An unexpected outcome of this experience was the degree to which the attempt to recall an otherwise mundane phone conversation activated a humorous response. My anxious efforts to replay the conversation activate what could be described as an uncomfortably dark humour that exploits uncertainty; a human earnestness at once both comic and despairing that becomes more and more painful and embarrassing as I stumble through endless repetitions. This was, in many ways, a turning point for the project and brought about a profound change in the way I was thinking about exploring newness and difference. Recalling Tui is framed by and references the original phone call but is subverted through a strategy of displacement – in this case, a configuration of anxiety and humour – that first locates the familiar, and then makes it strange. Certainly, my anxious efforts to replay the conversation activate what could be described as an uncomfortably dark humour that exploits uncertainty; a human earnestness at once both comic and despairing that becomes more and more painful and embarrassing as I stumble through endless repetitions.

According to Gilles Deleuze, repetition is not simply the same thing occurring over and over again but, rather, repetition should be thought of as an inherently transformative, creative process that produces difference.[1] Repetition is also identified by Henri Bergson as one of the techniques for creating comic effect[2] and as Recalling Tui unfolds, through my repetitions, I am activating a set of registers from dark humour to pathos. In his study of laughter, Bergson is interested in the incongruity between expectations and what actually takes place in a joke, but there is no joke telling in Recalling Tui and no overt intent to make people laugh. As such, while Bergson acknowledges that humour reveals much about being human, the real humanness of this work calls to mind Samuel Beckett, whose all-too-human protagonists “are prisoners of obsessive, repetitive behaviour,”[3] espousing a kind of humour that is both unsettling and troubling. I suggest that it’s here in this troubled zone that humour is activated in Recalling Tui, accentuated by my own self-consciousness and Woody Allenesque anxiety – echoing scholar Gillian Pye, who observes that “[humour] tends to operate on sites of anxiety.”[4] The humour in Recalling Tui resides within the quietly unrehearsed uneasiness between the spoken text and the wished-for outcome, “epistemologically troubling, drawing insecure boundaries,”[5] as it moves back and forth between the states of anxiety and absurdity. As such, paraphrasing Pye, in Recalling Tui, I contend that the structure of the spoken words combined with my facial gestures variously masks and unmasks sites of anxiety, “the way a text is structured by the interweaving of comic and non-comic elements.”[6]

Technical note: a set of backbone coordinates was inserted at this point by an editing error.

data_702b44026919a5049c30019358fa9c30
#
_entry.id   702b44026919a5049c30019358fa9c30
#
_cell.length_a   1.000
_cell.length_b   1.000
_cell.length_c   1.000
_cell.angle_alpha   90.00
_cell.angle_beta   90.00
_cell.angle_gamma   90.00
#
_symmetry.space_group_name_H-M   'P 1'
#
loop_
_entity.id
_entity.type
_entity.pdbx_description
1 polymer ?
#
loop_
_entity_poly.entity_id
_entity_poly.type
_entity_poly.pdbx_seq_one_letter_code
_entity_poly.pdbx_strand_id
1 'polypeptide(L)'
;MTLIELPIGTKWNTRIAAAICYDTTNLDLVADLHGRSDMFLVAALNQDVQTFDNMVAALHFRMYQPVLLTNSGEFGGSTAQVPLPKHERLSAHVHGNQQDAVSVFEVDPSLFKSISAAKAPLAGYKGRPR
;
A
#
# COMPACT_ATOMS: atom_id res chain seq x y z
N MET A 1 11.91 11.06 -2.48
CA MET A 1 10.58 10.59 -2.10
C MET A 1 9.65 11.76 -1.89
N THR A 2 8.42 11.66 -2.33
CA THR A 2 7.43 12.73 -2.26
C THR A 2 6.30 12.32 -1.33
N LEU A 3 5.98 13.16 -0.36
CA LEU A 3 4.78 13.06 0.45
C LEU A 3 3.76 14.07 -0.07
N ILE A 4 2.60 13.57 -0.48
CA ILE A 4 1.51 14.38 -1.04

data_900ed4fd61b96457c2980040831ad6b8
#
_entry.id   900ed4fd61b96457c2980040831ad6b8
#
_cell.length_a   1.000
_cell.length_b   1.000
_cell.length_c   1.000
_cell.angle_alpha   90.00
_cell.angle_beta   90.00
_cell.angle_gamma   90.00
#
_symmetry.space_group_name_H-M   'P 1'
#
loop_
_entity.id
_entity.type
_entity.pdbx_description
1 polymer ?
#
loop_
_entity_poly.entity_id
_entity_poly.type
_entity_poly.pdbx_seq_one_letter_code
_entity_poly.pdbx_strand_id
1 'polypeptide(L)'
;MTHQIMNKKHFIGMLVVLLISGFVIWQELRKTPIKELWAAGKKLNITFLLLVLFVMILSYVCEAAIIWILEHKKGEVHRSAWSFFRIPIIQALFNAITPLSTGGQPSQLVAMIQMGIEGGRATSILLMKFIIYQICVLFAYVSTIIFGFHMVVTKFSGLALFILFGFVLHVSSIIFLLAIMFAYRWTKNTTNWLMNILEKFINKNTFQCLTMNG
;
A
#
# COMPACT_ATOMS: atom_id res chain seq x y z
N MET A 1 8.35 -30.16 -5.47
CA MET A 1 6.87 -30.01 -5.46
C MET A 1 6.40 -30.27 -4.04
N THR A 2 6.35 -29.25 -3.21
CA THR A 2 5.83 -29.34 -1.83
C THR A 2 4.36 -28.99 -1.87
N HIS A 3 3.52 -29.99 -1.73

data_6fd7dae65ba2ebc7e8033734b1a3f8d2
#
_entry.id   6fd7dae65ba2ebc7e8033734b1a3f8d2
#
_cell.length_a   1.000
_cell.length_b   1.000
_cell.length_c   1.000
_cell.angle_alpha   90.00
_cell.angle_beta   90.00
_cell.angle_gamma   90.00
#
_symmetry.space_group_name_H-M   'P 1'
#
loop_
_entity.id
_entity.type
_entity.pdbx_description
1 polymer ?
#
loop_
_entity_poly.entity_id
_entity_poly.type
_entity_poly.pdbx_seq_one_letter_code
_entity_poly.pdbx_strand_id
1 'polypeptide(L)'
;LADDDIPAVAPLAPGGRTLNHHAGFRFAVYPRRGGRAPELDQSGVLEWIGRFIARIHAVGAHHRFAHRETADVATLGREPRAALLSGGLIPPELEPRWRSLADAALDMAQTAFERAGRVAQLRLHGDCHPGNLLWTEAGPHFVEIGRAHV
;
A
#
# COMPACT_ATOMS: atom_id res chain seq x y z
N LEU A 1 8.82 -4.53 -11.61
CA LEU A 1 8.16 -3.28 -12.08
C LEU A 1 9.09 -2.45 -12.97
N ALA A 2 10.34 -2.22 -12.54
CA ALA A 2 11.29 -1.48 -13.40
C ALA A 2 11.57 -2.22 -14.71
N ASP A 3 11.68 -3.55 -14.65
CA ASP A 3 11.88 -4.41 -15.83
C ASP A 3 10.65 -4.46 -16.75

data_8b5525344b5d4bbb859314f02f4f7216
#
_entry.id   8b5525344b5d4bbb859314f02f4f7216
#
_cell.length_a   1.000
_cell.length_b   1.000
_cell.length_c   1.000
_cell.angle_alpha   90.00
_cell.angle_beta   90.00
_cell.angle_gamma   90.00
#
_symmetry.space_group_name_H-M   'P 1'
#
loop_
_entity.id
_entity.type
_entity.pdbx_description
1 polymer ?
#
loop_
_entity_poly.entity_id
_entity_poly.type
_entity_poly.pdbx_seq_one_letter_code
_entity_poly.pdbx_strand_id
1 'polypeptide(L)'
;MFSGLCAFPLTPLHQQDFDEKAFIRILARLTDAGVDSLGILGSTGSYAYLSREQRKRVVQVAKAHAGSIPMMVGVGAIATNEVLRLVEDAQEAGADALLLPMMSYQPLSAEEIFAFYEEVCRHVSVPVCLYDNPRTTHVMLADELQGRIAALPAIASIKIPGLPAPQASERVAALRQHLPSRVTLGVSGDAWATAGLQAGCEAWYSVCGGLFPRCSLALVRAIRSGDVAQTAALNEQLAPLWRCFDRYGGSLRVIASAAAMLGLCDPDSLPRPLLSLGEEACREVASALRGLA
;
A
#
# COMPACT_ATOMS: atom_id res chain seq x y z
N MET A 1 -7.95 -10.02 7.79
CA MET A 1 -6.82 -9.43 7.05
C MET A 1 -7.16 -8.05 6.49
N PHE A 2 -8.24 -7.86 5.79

Over time, the video builds to a denouement of sorts: no matter how hard I try, from whichever persuasive angle I attempt, repeat, or discard, I’m not going to be able to change the outcome – Tui is not going to say “Yes”. My failure and disappointment at never having made it as an Olympic swimmer and now the double dismay of not being able to enlist my childhood hero is etched on my face. And in a further indignity, it is seen by the audience as being absolutely hilarious.

  1. Gilles Deleuze, Difference and Repetition, trans. Paul Patton (New York: Columbia University Press, 1994), 71.
  2. Henri Bergson, Laughter: An Essay on the Meaning of the Comic, trans. Cloudesley Brereton and Fred Rothwell (London: MacMillan and Co., 1911), 90.
  3. Felicity Lunn, “The Pathos of Distance,” in When Humour Becomes Painful, ed. Felicity Lunn and Heike Munder (Zurich: Migros Museum Für Gegenwartskunst & JRP Ringier, 2005), 29.
  4. Gillian Pye, “Comedy Theory and the Postmodern,” Humor: International Journal of Humor Research 19 no. 1 (2006): 60,
  5. Lauren Berlant and Sianne Ngai, “Comedy has Issues,” Critical Inquiry 43 (Winter 2017): 235,
  6. Pye, “Comedy Theory and the Postmodern,” 60.

Performer: Sandy Gibbs

Camera: Sandy Gibbs